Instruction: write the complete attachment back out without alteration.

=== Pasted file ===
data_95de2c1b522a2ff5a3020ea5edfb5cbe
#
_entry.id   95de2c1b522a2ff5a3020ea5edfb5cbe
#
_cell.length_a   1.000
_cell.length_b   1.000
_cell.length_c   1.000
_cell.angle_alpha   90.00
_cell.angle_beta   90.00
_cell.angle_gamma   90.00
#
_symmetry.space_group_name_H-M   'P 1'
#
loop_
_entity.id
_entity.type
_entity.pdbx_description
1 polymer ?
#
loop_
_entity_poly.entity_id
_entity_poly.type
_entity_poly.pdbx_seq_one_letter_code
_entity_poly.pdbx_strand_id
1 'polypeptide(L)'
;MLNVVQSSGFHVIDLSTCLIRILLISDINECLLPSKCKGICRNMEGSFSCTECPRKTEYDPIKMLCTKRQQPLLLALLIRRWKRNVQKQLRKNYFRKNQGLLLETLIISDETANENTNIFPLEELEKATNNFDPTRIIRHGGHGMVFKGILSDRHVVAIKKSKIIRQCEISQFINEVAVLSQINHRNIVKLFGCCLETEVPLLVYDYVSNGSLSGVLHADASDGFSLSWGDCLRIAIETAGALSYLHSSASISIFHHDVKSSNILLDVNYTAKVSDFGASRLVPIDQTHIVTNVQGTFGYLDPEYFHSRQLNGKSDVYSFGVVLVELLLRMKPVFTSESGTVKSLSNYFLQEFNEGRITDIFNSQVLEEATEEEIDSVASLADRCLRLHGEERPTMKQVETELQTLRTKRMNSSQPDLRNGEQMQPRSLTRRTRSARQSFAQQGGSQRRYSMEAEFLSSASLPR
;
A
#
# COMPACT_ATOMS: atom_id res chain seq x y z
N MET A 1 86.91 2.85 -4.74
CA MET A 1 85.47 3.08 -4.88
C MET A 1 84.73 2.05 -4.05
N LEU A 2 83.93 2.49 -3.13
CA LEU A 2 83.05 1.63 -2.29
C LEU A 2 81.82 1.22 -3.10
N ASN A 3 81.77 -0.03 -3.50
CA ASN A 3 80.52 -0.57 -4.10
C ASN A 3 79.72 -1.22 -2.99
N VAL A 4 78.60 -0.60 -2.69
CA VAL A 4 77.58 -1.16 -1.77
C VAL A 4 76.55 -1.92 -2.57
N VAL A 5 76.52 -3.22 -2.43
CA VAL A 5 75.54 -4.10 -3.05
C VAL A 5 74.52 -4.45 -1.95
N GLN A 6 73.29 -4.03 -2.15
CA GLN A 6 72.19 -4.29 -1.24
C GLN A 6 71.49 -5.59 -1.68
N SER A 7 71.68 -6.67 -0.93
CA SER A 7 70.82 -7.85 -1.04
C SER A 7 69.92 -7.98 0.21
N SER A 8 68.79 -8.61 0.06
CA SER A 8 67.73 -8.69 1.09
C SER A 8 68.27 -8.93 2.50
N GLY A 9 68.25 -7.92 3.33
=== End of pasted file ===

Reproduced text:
data_95de2c1b522a2ff5a3020ea5edfb5cbe
#
_entry.id   95de2c1b522a2ff5a3020ea5edfb5cbe
#
_cell.length_a   1.000
_cell.length_b   1.000
_cell.length_c   1.000
_cell.angle_alpha   90.00
_cell.angle_beta   90.00
_cell.angle_gamma   90.00
#
_symmetry.space_group_name_H-M   'P 1'
#
loop_
_entity.id
_entity.type
_entity.pdbx_description
1 polymer ?
#
loop_
_entity_poly.entity_id
_entity_poly.type
_entity_poly.pdbx_seq_one_letter_code
_entity_poly.pdbx_strand_id
1 'polypeptide(L)'
;MLNVVQSSGFHVIDLSTCLIRILLISDINECLLPSKCKGICRNMEGSFSCTECPRKTEYDPIKMLCTKRQQPLLLALLIRRWKRNVQKQLRKNYFRKNQGLLLETLIISDETANENTNIFPLEELEKATNNFDPTRIIRHGGHGMVFKGILSDRHVVAIKKSKIIRQCEISQFINEVAVLSQINHRNIVKLFGCCLETEVPLLVYDYVSNGSLSGVLHADASDGFSLSWGDCLRIAIETAGALSYLHSSASISIFHHDVKSSNILLDVNYTAKVSDFGASRLVPIDQTHIVTNVQGTFGYLDPEYFHSRQLNGKSDVYSFGVVLVELLLRMKPVFTSESGTVKSLSNYFLQEFNEGRITDIFNSQVLEEATEEEIDSVASLADRCLRLHGEERPTMKQVETELQTLRTKRMNSSQPDLRNGEQMQPRSLTRRTRSARQSFAQQGGSQRRYSMEAEFLSSASLPR
;
A
#
# COMPACT_ATOMS: atom_id res chain seq x y z
N MET A 1 86.91 2.85 -4.74
CA MET A 1 85.47 3.08 -4.88
C MET A 1 84.73 2.05 -4.05
N LEU A 2 83.93 2.49 -3.13
CA LEU A 2 83.05 1.63 -2.29
C LEU A 2 81.82 1.22 -3.10
N ASN A 3 81.77 -0.03 -3.50
CA ASN A 3 80.52 -0.57 -4.10
C ASN A 3 79.72 -1.22 -2.99
N VAL A 4 78.60 -0.60 -2.69
CA VAL A 4 77.58 -1.16 -1.77
C VAL A 4 76.55 -1.92 -2.57
N VAL A 5 76.52 -3.22 -2.43
CA VAL A 5 75.54 -4.10 -3.05
C VAL A 5 74.52 -4.45 -1.95
N GLN A 6 73.29 -4.03 -2.15
CA GLN A 6 72.19 -4.29 -1.24
C GLN A 6 71.49 -5.59 -1.68
N SER A 7 71.68 -6.67 -0.93
CA SER A 7 70.82 -7.85 -1.04
C SER A 7 69.92 -7.98 0.21
N SER A 8 68.79 -8.61 0.06
CA SER A 8 67.73 -8.69 1.09
C SER A 8 68.27 -8.93 2.50
N GLY A 9 68.25 -7.92 3.33